“We are adding into our portfolio for 2007 charging capabilities for IMS, both online and offline charging,” says Russell. “We don’t do billing presentment, as does Amdocs and all those other guys. Instead, we provide the analytical tools and uses measurements and all of the statistics that come before that.”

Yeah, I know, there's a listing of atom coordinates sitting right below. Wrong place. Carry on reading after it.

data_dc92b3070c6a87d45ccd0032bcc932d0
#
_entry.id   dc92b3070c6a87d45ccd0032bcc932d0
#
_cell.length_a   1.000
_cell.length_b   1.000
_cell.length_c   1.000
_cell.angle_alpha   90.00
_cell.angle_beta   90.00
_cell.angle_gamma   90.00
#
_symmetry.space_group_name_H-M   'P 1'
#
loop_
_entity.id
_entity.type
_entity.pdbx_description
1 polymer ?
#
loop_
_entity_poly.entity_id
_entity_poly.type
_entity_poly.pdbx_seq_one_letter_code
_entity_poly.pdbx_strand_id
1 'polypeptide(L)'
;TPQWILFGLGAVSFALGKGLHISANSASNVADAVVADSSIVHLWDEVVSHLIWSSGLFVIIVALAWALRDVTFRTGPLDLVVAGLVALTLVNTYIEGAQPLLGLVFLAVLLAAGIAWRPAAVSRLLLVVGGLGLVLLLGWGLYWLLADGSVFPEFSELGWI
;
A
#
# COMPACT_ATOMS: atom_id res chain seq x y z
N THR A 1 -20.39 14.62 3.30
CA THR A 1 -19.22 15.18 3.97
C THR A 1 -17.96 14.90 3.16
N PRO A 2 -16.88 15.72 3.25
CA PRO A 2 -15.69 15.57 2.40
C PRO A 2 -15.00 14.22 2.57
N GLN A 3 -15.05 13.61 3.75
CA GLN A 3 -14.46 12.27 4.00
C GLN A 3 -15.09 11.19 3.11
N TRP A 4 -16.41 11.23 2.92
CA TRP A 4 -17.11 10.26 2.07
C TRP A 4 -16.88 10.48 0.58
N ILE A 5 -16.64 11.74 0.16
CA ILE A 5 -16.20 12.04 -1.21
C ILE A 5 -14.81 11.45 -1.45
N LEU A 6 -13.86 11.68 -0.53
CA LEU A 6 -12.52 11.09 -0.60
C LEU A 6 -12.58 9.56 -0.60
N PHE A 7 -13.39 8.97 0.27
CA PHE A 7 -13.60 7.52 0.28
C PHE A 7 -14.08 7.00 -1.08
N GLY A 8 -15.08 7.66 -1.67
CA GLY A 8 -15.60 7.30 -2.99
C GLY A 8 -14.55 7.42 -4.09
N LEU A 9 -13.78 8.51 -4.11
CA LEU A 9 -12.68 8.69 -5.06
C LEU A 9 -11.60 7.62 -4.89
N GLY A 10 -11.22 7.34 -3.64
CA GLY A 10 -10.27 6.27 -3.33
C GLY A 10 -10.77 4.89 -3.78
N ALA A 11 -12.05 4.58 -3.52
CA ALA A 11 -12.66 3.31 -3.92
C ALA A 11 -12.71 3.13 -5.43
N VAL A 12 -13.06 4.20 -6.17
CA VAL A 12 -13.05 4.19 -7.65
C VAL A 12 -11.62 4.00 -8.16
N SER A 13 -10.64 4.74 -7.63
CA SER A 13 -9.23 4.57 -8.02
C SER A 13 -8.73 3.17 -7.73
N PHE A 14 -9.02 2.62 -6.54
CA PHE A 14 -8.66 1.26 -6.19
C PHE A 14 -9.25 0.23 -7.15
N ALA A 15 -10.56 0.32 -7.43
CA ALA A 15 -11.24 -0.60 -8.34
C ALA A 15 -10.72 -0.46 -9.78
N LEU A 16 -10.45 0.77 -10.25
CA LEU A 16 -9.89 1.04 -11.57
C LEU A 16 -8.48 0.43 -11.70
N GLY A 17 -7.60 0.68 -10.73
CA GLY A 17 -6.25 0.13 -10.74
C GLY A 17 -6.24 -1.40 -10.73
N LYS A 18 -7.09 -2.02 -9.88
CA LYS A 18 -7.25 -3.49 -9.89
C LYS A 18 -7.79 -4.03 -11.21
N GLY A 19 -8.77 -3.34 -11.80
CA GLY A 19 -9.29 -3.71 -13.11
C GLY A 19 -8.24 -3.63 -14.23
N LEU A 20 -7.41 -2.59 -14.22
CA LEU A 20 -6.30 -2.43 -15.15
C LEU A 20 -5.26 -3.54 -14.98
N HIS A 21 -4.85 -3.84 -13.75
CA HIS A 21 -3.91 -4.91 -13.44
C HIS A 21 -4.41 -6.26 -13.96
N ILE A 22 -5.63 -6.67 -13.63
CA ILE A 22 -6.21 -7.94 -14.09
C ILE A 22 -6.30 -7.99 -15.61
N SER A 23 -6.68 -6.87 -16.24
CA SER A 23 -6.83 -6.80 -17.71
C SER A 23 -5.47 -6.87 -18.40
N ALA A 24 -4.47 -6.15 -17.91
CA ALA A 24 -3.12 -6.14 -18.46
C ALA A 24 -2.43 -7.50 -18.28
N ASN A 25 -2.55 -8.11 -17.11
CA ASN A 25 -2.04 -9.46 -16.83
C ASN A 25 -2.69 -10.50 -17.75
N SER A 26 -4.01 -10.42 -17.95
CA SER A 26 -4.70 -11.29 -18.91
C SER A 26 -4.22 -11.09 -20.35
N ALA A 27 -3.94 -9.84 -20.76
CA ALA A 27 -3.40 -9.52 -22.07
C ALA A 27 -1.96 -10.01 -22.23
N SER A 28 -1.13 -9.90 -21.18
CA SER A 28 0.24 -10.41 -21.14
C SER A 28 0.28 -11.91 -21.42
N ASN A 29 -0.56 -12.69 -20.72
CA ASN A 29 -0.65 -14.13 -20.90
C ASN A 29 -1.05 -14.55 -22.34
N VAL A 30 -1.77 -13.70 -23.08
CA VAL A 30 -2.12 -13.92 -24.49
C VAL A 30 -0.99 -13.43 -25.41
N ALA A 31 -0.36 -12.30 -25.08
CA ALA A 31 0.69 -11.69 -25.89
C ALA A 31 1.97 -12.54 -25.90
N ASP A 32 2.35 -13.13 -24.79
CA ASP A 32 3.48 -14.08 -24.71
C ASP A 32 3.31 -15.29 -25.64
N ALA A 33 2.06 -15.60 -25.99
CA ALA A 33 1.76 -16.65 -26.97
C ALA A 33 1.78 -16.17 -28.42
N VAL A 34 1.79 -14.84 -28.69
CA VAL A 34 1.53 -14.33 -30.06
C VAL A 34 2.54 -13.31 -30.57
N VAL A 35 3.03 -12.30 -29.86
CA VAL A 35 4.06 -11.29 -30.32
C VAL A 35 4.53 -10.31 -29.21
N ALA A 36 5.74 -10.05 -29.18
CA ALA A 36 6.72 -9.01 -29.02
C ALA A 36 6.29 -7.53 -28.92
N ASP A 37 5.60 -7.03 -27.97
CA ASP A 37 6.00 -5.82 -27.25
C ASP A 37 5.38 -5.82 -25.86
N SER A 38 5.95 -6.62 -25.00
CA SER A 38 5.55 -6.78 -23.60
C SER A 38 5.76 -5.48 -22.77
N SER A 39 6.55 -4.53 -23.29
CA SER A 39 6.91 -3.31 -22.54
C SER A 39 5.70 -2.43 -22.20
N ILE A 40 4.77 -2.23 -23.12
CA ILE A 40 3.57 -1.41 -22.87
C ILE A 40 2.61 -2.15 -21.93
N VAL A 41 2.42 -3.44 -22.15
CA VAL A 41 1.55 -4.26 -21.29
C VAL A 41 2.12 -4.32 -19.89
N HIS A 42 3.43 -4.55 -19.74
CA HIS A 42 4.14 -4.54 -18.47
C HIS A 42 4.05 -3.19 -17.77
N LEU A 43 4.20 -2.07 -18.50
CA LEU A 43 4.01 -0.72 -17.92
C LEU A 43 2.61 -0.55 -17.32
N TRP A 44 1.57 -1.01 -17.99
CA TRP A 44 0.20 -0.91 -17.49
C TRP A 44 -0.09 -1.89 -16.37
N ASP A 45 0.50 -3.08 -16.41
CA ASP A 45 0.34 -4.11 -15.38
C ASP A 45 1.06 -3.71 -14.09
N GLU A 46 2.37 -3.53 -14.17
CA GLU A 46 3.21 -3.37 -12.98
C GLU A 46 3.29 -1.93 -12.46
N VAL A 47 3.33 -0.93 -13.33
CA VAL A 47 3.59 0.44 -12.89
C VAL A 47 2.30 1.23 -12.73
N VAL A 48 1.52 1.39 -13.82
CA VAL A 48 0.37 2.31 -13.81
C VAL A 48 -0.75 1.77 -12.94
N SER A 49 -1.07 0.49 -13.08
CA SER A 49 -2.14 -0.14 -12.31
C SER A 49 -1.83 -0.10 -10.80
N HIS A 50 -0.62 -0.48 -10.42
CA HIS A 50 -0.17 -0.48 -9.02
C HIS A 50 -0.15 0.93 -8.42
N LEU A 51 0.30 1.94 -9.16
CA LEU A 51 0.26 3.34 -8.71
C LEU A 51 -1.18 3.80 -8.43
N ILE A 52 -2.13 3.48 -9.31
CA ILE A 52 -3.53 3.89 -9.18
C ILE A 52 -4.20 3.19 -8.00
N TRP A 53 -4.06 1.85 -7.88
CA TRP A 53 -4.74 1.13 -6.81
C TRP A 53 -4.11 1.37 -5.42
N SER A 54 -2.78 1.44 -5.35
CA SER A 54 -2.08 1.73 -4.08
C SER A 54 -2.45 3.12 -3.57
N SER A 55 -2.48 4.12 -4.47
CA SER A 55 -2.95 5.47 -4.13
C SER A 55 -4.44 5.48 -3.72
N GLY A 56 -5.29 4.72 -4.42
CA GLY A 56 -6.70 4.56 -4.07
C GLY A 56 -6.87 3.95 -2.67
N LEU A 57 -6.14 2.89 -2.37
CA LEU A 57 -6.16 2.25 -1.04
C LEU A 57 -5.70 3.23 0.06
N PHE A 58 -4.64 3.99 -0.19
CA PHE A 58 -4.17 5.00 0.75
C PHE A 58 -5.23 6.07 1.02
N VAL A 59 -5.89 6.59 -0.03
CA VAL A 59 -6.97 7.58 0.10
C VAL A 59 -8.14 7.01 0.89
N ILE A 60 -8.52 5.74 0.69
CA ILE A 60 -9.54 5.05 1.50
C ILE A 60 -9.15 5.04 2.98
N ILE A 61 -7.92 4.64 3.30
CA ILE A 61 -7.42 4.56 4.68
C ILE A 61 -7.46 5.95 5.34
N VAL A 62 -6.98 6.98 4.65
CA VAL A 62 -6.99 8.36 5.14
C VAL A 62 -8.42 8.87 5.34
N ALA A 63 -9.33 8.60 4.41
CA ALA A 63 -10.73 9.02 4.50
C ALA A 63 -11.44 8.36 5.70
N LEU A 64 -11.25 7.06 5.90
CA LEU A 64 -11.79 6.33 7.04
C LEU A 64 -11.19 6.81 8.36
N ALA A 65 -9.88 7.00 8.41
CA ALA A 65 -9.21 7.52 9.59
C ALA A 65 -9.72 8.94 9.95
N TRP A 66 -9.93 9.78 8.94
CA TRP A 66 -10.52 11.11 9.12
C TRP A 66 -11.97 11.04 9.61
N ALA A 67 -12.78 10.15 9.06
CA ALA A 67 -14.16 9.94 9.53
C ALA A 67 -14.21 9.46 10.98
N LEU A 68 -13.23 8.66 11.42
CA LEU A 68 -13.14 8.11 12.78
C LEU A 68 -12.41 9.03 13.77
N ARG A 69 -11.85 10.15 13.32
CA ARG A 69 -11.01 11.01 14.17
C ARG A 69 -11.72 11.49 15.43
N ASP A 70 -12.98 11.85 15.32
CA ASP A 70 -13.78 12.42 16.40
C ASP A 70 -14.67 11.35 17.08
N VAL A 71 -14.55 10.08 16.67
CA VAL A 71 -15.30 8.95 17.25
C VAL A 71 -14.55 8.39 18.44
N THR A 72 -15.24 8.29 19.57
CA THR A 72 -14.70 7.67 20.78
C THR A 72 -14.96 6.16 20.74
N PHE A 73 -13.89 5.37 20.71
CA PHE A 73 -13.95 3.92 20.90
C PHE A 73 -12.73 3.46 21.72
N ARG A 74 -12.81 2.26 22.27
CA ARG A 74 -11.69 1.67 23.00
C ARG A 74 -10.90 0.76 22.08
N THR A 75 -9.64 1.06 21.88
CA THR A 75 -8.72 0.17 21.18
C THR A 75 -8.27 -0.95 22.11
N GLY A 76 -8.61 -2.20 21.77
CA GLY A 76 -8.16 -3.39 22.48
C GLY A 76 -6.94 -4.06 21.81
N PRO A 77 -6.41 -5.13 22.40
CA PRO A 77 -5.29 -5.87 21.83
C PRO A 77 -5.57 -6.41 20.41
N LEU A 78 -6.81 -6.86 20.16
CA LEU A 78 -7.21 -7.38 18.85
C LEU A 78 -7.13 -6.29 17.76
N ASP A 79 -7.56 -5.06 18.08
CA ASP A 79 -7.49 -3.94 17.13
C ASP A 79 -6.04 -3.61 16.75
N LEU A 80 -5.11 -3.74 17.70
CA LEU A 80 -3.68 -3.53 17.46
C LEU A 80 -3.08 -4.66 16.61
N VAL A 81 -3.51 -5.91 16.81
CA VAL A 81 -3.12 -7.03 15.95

“There are a lot of issues out there that people are trying to solve regarding billing,” says Russell. “If we look at the network today, and the way we do business today, operators are trying to deliver a lot of new types of services and a lot of new types of content. But they really don’t have the mechanisms, the processes and the tools in place to be able to monitor that activity, the service delivery. More importantly, they don’t have a way to provide an audit stream back to their executive management on each one of the transactions. So you end up with things like — and I’ve heard this from a number of wireless providers as well as content providers — subscribers downloading a ringtone and the wireless operator goes ahead and pays the content provider for the ringtone. And then at the end of the month when the subscriber gets their bill, they say, ‘I never got this’. or ‘It never worked’, or ‘I never ordered it’. And of course the providers haven’t given it any visibility because they didn’t put the proper tools into place, so they end up having to give the customer a refund on something they’ve already paid for. There are many more examples of that, where the operators are getting hit with these revenue losses for which they can’t account. That’s why there’s such concern.”